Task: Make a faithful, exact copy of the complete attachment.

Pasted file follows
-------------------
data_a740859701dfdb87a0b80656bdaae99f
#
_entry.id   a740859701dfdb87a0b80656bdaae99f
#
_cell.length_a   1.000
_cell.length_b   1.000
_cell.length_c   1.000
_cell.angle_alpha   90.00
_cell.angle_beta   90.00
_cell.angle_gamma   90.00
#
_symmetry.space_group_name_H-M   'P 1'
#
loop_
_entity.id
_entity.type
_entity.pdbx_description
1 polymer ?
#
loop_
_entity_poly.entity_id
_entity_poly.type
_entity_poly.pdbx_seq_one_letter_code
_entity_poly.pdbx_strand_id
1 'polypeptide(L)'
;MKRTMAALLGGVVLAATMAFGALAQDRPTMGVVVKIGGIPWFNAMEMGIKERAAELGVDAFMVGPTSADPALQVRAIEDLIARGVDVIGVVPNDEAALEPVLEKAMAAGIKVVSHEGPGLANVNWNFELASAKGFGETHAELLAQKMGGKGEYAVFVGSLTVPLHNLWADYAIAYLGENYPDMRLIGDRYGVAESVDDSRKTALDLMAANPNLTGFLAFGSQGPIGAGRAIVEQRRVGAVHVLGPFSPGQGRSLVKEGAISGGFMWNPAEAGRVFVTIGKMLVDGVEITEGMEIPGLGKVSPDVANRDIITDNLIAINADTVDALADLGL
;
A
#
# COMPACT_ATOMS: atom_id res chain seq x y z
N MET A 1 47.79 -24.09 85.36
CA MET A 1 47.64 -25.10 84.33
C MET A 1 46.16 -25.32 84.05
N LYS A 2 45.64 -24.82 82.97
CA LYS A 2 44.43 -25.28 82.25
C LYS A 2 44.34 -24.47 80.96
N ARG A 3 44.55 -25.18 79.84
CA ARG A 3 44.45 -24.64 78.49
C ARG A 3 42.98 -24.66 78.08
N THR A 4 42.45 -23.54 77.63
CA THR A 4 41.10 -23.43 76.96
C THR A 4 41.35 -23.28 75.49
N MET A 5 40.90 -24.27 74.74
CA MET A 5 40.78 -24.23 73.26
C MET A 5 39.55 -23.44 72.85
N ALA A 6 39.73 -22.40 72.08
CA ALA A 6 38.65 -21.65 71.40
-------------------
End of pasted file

data_a740859701dfdb87a0b80656bdaae99f
#
_entry.id   a740859701dfdb87a0b80656bdaae99f
#
_cell.length_a   1.000
_cell.length_b   1.000
_cell.length_c   1.000
_cell.angle_alpha   90.00
_cell.angle_beta   90.00
_cell.angle_gamma   90.00
#
_symmetry.space_group_name_H-M   'P 1'
#
loop_
_entity.id
_entity.type
_entity.pdbx_description
1 polymer ?
#
loop_
_entity_poly.entity_id
_entity_poly.type
_entity_poly.pdbx_seq_one_letter_code
_entity_poly.pdbx_strand_id
1 'polypeptide(L)'
;MKRTMAALLGGVVLAATMAFGALAQDRPTMGVVVKIGGIPWFNAMEMGIKERAAELGVDAFMVGPTSADPALQVRAIEDLIARGVDVIGVVPNDEAALEPVLEKAMAAGIKVVSHEGPGLANVNWNFELASAKGFGETHAELLAQKMGGKGEYAVFVGSLTVPLHNLWADYAIAYLGENYPDMRLIGDRYGVAESVDDSRKTALDLMAANPNLTGFLAFGSQGPIGAGRAIVEQRRVGAVHVLGPFSPGQGRSLVKEGAISGGFMWNPAEAGRVFVTIGKMLVDGVEITEGMEIPGLGKVSPDVANRDIITDNLIAINADTVDALADLGL
;
A
#
# COMPACT_ATOMS: atom_id res chain seq x y z
N MET A 1 47.79 -24.09 85.36
CA MET A 1 47.64 -25.10 84.33
C MET A 1 46.16 -25.32 84.05
N LYS A 2 45.64 -24.82 82.97
CA LYS A 2 44.43 -25.28 82.25
C LYS A 2 44.34 -24.47 80.96
N ARG A 3 44.55 -25.18 79.84
CA ARG A 3 44.45 -24.64 78.49
C ARG A 3 42.98 -24.66 78.08
N THR A 4 42.45 -23.54 77.63
CA THR A 4 41.10 -23.43 76.96
C THR A 4 41.35 -23.28 75.49
N MET A 5 40.90 -24.27 74.74
CA MET A 5 40.78 -24.23 73.26
C MET A 5 39.55 -23.44 72.85
N ALA A 6 39.73 -22.40 72.08
CA ALA A 6 38.65 -21.65 71.40